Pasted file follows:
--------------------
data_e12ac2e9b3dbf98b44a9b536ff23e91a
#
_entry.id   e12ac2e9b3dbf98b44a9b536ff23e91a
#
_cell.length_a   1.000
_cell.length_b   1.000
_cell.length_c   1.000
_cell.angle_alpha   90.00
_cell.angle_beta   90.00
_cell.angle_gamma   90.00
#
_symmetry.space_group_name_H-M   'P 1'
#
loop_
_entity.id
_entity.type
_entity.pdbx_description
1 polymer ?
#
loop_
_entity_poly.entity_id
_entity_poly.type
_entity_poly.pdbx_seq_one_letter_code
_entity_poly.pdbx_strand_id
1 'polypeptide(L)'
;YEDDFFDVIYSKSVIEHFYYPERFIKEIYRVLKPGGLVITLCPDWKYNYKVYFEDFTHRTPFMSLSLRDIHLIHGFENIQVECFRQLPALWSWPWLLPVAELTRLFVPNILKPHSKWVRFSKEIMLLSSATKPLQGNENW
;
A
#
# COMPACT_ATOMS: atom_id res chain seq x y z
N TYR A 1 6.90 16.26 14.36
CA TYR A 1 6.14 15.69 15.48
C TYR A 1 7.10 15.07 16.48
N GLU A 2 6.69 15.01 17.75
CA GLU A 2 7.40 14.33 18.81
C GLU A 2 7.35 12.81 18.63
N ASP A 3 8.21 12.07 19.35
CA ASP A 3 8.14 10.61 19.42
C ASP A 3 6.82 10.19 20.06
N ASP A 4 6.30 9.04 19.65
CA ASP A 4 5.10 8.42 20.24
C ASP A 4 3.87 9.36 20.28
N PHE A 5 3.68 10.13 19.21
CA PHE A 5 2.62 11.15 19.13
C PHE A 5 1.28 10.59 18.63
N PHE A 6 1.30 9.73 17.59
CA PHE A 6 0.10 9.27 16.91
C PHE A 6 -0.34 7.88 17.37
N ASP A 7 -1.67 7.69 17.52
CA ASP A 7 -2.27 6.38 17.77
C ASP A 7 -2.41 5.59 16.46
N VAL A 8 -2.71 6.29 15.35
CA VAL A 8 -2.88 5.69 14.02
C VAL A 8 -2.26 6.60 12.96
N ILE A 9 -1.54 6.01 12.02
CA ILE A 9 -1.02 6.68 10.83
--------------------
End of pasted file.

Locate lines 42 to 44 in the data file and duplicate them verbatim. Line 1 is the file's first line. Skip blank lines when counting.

C ASP A 4 3.87 9.36 20.28
N PHE A 5 3.68 10.13 19.21
CA PHE A 5 2.62 11.15 19.13